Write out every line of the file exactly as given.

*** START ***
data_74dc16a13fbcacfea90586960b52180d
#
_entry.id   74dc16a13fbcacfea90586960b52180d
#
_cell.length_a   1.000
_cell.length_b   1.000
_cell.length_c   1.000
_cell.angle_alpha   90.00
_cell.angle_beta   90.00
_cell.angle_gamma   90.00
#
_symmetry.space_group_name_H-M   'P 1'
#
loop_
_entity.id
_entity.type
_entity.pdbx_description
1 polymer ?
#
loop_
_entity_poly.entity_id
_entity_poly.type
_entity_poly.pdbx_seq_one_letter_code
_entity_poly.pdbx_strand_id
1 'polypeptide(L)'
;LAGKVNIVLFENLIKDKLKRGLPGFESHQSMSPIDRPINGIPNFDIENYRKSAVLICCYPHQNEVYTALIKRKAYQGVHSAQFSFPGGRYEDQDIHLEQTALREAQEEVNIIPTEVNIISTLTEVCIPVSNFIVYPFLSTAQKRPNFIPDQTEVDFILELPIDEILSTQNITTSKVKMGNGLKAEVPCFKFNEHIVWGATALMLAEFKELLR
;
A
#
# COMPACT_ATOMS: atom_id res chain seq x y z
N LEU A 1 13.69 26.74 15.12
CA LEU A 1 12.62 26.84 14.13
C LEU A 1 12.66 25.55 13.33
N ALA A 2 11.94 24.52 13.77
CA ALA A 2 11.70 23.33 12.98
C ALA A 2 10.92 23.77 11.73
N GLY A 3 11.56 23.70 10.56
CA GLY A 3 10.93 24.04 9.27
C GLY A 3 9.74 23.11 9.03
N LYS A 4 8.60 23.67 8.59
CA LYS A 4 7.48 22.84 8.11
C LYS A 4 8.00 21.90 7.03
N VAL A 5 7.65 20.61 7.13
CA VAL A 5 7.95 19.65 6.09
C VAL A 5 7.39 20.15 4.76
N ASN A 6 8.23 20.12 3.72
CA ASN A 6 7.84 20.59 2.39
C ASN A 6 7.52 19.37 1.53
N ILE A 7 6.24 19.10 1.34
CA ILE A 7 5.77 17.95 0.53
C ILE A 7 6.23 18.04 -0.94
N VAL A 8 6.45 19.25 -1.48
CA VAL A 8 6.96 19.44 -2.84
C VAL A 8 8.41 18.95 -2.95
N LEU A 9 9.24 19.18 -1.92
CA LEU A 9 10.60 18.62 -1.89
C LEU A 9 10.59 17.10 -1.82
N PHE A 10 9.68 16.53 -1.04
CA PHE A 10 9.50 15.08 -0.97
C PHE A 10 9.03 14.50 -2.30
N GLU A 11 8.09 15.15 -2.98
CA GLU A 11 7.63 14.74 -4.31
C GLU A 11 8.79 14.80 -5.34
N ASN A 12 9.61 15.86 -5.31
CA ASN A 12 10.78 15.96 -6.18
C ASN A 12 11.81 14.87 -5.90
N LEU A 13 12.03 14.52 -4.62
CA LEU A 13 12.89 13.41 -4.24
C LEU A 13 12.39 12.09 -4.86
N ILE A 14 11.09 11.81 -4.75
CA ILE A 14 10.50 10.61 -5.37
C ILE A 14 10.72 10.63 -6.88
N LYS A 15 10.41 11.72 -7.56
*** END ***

data_74dc16a13fbcacfea90586960b52180d
#
_entry.id   74dc16a13fbcacfea90586960b52180d
#
_cell.length_a   1.000
_cell.length_b   1.000
_cell.length_c   1.000
_cell.angle_alpha   90.00
_cell.angle_beta   90.00
_cell.angle_gamma   90.00
#
_symmetry.space_group_name_H-M   'P 1'
#
loop_
_entity.id
_entity.type
_entity.pdbx_description
1 polymer ?
#
loop_
_entity_poly.entity_id
_entity_poly.type
_entity_poly.pdbx_seq_one_letter_code
_entity_poly.pdbx_strand_id
1 'polypeptide(L)'
;LAGKVNIVLFENLIKDKLKRGLPGFESHQSMSPIDRPINGIPNFDIENYRKSAVLICCYPHQNEVYTALIKRKAYQGVHSAQFSFPGGRYEDQDIHLEQTALREAQEEVNIIPTEVNIISTLTEVCIPVSNFIVYPFLSTAQKRPNFIPDQTEVDFILELPIDEILSTQNITTSKVKMGNGLKAEVPCFKFNEHIVWGATALMLAEFKELLR
;
A
#
# COMPACT_ATOMS: atom_id res chain seq x y z
N LEU A 1 13.69 26.74 15.12
CA LEU A 1 12.62 26.84 14.13
C LEU A 1 12.66 25.55 13.33
N ALA A 2 11.94 24.52 13.77
CA ALA A 2 11.70 23.33 12.98
C ALA A 2 10.92 23.77 11.73
N GLY A 3 11.56 23.70 10.56
CA GLY A 3 10.93 24.04 9.27
C GLY A 3 9.74 23.11 9.03
N LYS A 4 8.60 23.67 8.59
CA LYS A 4 7.48 22.84 8.11
C LYS A 4 8.00 21.90 7.03
N VAL A 5 7.65 20.61 7.13
CA VAL A 5 7.95 19.65 6.09
C VAL A 5 7.39 20.15 4.76
N ASN A 6 8.23 20.12 3.72
CA ASN A 6 7.84 20.59 2.39
C ASN A 6 7.52 19.37 1.53
N ILE A 7 6.24 19.10 1.34
CA ILE A 7 5.77 17.95 0.53
C ILE A 7 6.23 18.04 -0.94
N VAL A 8 6.45 19.25 -1.48
CA VAL A 8 6.96 19.44 -2.84
C VAL A 8 8.41 18.95 -2.95
N LEU A 9 9.24 19.18 -1.92
CA LEU A 9 10.60 18.62 -1.89
C LEU A 9 10.59 17.10 -1.82
N PHE A 10 9.68 16.53 -1.04
CA PHE A 10 9.50 15.08 -0.97
C PHE A 10 9.03 14.50 -2.30
N GLU A 11 8.09 15.15 -2.98
CA GLU A 11 7.63 14.74 -4.31
C GLU A 11 8.79 14.80 -5.34
N ASN A 12 9.61 15.86 -5.31
CA ASN A 12 10.78 15.96 -6.18
C ASN A 12 11.81 14.87 -5.90
N LEU A 13 12.03 14.52 -4.62
CA LEU A 13 12.89 13.41 -4.24
C LEU A 13 12.39 12.09 -4.86
N ILE A 14 11.09 11.81 -4.75
CA ILE A 14 10.50 10.61 -5.37
C ILE A 14 10.72 10.63 -6.88
N LYS A 15 10.41 11.72 -7.56